Higher enthusiasm and polariation were the key features of yesterday's governor election in Virginia, suggesting that US President Donald Trump has energised voters on all sides.
Academic studies have found that wall-to-wall negative television advertisements can discourage votes and keep them home.
Turnout, however, was the highest in 20 years for a governor race, 5 percentage points and 10 percentage points higher than the last two.
And voters in the urban and rural regions of the state broke more heavily to the Democrats or Republicans than they had in the prior elections.
Looking at the state in six regions shows every one of them split by party more forcefully than four years ago, when Democrat Terry McAuliffe defeated Republican Ken Cuccinelli by 2.5 percentage points.
The three relatively urban regions - northern Virginia, Central Virginia around Richmond and the Hampton Roads - each gave Governor-elect Ralph Northam bigger vote margins than McAuliffe earned over Cuccinelli. On the flip side, Republican Ed Gillespie scored bigger wins in the three more-rural regions, Shenandoah Valley, Southside and Southwest Virginia.
Northern Virginia was bombarded by Gillespie television ads about MS-13 gang violence and child pornography, but the area gave Northam a vote advantage of more than 260,000 votes, expanding the region's dominance over the rest of the state. It was more than twice the size of McAuliffe's margin there.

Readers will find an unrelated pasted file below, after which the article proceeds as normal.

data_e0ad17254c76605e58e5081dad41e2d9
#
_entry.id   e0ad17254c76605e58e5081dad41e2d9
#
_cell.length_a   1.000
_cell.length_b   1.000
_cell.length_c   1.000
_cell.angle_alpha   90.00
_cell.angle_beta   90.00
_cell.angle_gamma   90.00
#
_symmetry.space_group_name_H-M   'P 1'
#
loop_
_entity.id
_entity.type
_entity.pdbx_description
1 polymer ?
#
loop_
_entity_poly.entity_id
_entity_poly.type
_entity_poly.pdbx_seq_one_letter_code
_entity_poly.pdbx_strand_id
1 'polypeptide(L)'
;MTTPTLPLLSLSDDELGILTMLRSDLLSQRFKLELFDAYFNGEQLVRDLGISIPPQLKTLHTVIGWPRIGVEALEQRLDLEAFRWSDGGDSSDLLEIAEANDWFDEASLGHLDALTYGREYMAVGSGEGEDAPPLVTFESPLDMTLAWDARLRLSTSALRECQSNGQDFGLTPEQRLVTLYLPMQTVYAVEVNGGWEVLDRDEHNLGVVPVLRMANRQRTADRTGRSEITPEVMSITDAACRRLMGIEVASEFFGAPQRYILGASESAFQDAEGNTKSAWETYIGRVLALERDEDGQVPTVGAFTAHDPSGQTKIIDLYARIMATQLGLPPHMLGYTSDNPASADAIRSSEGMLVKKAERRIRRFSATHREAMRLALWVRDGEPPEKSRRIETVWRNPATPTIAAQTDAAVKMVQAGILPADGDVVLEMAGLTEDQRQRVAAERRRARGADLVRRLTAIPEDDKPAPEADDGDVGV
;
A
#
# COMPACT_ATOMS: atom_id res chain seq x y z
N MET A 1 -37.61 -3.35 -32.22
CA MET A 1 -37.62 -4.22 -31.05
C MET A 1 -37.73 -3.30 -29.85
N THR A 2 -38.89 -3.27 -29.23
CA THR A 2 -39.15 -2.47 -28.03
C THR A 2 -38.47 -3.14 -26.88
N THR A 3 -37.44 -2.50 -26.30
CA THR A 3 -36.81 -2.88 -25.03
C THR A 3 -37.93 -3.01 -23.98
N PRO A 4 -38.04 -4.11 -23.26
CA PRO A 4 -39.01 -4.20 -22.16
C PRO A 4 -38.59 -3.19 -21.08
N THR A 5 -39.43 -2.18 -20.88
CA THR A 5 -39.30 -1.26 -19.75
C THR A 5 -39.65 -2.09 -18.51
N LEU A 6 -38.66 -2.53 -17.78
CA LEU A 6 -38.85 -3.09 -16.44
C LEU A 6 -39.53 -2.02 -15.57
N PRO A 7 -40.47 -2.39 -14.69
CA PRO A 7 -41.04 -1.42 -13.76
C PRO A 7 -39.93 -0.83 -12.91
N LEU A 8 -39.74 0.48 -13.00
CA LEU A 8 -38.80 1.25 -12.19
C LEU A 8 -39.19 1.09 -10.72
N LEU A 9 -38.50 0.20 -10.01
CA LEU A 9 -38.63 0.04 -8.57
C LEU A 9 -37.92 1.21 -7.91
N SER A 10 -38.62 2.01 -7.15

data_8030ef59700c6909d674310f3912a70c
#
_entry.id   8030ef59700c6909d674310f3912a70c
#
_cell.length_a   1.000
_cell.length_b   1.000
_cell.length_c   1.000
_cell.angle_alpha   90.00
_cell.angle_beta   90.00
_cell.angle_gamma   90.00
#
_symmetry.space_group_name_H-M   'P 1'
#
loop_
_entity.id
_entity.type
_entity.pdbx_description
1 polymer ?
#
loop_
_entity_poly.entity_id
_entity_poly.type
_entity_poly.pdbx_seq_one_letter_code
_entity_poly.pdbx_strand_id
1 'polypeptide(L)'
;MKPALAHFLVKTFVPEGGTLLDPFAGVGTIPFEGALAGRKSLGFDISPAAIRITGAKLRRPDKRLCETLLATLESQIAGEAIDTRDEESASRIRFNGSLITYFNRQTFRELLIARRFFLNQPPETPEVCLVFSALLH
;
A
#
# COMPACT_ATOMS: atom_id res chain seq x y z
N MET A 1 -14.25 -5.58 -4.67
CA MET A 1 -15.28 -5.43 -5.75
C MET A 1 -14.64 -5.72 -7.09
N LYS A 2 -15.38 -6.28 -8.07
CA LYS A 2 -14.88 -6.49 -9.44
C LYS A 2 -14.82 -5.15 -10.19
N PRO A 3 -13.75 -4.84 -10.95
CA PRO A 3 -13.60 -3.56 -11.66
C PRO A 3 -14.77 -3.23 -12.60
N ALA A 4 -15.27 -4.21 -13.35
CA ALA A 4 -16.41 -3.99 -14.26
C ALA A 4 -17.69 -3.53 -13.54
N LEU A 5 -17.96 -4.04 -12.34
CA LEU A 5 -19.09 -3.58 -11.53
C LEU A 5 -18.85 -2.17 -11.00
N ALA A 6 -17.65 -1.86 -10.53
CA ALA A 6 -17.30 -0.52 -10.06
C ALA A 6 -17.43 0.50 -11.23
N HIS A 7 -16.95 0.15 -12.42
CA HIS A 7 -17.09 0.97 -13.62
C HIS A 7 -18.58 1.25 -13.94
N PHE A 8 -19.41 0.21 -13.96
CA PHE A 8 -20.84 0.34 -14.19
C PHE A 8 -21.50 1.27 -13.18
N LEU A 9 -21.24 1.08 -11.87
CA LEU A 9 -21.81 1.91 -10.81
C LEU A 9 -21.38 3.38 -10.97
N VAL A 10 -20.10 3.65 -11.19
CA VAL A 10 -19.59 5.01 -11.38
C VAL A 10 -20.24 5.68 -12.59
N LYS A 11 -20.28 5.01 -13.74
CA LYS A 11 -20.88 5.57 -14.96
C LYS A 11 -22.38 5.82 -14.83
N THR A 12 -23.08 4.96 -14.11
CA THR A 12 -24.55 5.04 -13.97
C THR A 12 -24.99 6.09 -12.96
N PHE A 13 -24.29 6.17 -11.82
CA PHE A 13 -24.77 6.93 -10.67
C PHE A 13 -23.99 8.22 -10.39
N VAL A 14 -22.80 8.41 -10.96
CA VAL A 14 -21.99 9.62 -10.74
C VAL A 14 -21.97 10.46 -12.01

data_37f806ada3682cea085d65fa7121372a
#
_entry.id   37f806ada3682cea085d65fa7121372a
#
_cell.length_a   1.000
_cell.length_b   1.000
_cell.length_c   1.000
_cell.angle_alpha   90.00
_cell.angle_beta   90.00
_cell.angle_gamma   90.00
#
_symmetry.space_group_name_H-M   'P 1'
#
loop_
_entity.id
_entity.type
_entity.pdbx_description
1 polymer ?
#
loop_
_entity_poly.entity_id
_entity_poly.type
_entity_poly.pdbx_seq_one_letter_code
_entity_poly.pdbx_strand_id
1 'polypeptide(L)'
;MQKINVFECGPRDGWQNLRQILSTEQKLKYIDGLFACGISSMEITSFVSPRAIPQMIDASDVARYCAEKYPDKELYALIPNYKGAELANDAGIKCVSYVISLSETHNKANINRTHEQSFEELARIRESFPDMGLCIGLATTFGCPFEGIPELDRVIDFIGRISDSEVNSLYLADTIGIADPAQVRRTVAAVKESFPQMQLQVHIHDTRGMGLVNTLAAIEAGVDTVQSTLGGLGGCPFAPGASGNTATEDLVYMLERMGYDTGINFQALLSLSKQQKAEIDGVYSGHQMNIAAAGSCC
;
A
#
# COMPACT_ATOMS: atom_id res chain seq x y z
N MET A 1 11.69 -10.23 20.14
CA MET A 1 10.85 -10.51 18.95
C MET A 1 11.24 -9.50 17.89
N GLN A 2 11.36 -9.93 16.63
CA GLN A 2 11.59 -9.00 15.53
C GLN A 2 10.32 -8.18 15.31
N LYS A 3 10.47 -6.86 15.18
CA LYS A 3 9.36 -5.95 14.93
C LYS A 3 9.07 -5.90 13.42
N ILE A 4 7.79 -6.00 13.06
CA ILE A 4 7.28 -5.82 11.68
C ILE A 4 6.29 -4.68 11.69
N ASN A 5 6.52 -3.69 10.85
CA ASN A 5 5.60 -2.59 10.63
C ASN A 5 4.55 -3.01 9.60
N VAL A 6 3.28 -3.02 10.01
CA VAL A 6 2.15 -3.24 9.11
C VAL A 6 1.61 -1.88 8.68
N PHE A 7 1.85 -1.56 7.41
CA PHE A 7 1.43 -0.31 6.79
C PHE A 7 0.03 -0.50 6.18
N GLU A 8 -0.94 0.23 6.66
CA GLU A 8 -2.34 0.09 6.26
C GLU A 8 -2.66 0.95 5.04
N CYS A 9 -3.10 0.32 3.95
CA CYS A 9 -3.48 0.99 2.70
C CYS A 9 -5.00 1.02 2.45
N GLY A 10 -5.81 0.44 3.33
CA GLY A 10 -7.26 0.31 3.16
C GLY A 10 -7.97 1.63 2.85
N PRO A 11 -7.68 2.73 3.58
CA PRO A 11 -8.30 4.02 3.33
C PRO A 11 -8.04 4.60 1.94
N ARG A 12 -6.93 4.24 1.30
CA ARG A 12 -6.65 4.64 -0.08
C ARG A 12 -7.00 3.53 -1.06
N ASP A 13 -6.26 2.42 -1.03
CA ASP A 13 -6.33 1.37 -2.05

Central Virginia voted surprisingly Democratic, giving Northam a margin almost four times as big as McAuliffe's.
Gillespie's success compared to Cuccinelli in Shenandoah, Southside and Southwest Virginia, showed that he turned out voters in the Republican areas.
Early returns indicate a significantly higher turnout for this year's governor election than seen in the last four. The last governor elected with a higher voter turnout was Republican Jim Gilmore in 1997.
Compared to recent races, turnout was higher in all six regions, a sign of widespread interest and enthusiasm.
Once again, however, Northam gained the advantage.
The highest turnouts were in in Central Virginia and northern Virginia, areas he won handily. Shenandoah Valley had the next highest turnout, but the relatively small area could not come close to offsetting the higher turnouts in bigger areas.
Northam's vote margin in Hampton Roads was more than 4000 votes bigger than Democrat Hillary Clinton's last year, a surprise since so many more people vote in presidential elections. Northam's military background and hometown on the Eastern Shore may have provided extra momentum in that region.
Northam's margin in Central Virginia around Richmond was similarly more than 4000 votes bigger than Clinton's there.
His margin in northern Virginia did not top Clinton's, but it was bigger than President Barack Obama won it by in either of his winning campaigns.
Gillespie was not able to mount anywhere close to Trump's margins in the Republican areas. Gillespie outperformed Cuccinelli, but did not draw the sheer vote advantage that Trump generated.